If you’ve turned on the TV, listened to the radio or picked up any newspaper, including this one, you’ll no doubt now be familiar with the term ‘weatherbomb’.
Now, I for one am glad someone has found a more pointless, lengthier and frankly ridiculous way of saying winter.
But the English language, I’m not sure it’s ready for such a completely daft phrase.
It is, I’m very much afraid, a symptom of the modern world in which we live, where hyperbole rule.
It’s the world in which our lives are so safe and sanitised we need turn to the media for an injection of drama.
Take that glorified karaoke contest on Saturday night, where I’m pretty sure there will have been a dramatic pause of a minute or more before the result was... announced.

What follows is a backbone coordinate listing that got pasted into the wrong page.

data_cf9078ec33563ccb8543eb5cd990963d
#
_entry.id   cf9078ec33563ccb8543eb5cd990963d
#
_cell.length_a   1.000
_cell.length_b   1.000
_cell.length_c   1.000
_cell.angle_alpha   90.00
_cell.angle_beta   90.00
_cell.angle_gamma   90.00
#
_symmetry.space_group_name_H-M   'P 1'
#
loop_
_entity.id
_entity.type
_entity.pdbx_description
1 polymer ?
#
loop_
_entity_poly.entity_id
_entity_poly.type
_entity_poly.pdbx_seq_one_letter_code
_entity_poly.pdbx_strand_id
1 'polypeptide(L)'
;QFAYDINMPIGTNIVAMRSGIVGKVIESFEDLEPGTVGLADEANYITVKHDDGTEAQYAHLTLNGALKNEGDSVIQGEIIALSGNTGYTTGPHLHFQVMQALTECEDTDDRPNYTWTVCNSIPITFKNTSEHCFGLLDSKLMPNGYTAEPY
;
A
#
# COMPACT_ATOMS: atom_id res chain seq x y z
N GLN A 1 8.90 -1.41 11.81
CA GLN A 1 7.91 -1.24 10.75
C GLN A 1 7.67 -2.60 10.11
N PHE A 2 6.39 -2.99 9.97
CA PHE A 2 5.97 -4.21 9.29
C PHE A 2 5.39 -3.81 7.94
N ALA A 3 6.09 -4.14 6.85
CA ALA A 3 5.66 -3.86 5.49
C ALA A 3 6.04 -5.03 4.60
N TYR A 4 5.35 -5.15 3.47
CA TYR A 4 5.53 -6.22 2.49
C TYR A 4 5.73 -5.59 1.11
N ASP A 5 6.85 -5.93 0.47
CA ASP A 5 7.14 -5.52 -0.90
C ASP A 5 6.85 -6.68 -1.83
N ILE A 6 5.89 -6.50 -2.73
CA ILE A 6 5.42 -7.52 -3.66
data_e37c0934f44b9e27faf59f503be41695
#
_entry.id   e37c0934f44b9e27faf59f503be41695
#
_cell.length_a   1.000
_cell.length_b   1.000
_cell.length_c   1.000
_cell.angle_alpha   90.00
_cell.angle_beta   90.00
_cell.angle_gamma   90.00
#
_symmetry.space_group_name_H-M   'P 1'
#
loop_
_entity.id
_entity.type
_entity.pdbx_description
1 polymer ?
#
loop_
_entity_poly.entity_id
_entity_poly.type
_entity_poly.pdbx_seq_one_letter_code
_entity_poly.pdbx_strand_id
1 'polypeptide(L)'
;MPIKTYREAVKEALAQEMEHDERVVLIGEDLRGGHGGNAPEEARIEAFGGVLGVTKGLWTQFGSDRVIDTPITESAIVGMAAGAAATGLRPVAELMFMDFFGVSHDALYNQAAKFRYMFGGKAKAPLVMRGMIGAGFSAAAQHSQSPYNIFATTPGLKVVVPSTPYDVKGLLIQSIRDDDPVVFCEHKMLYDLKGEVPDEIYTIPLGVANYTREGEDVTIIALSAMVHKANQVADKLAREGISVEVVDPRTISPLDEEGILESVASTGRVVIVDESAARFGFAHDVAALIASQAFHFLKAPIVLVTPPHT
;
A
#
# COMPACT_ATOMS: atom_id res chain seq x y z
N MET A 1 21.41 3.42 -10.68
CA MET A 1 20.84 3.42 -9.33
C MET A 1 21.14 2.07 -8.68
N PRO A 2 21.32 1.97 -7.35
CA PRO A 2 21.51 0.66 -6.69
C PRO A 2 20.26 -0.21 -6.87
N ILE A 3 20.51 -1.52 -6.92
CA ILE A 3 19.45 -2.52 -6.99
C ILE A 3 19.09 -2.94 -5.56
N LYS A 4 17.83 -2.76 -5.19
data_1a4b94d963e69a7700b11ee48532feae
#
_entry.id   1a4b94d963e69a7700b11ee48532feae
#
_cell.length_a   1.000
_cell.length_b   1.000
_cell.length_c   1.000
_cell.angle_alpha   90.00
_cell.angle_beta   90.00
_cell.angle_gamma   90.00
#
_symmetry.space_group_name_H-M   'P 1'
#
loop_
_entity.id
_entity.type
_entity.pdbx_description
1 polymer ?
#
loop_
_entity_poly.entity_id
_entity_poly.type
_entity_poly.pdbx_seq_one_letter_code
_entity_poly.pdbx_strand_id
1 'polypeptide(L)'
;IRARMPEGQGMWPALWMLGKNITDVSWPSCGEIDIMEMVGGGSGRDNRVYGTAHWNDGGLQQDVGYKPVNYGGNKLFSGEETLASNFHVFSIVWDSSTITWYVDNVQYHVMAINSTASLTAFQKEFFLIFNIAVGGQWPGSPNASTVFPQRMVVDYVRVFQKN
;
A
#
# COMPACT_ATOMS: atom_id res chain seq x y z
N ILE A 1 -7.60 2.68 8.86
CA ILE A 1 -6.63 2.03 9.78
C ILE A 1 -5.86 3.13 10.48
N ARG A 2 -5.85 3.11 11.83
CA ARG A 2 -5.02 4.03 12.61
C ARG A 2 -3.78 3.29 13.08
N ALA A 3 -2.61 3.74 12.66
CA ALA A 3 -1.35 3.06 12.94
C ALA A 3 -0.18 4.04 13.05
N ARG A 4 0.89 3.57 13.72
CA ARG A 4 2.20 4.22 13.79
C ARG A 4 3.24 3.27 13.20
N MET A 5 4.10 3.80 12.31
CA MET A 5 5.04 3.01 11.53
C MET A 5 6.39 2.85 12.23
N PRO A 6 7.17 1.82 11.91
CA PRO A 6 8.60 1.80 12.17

Like a microwave meal, it’s all rather manufactured – never quite enough to satisfy our appetite for the unpredictable.
And don’t think because you don’t watch reality television you’re not getting that daily dose of processed suspense.
The 24-hour news channels, which every week are finding ways to prove Brass Eye wasn’t a surreal comedy, more a troubling window into the future, are packed with it.
The news these days has more ‘gates’ than the Lake District – where there’s no middle ground between fine and dandy and full blown scandal.
That’s why there was a chap from Auntie standing on the Prom on Wednesday night, attempting to turn a run of the mill wet and windy evening into a pending disaster.
In the past we’d have passed in a corridor, nodded politely and muttered something about it being a bit breezy.
These days, there’s people in a flap about a ‘weatherbomb’, which they presume is one step down from the actual apocalypse.
I can tell you now, the ‘weatherbomb’ is nothing new – such storms have been battering us for years and there’s even a weather boffin term for them.
And, don’t you know, explosive cyclogenisis sounds exciting enough to me.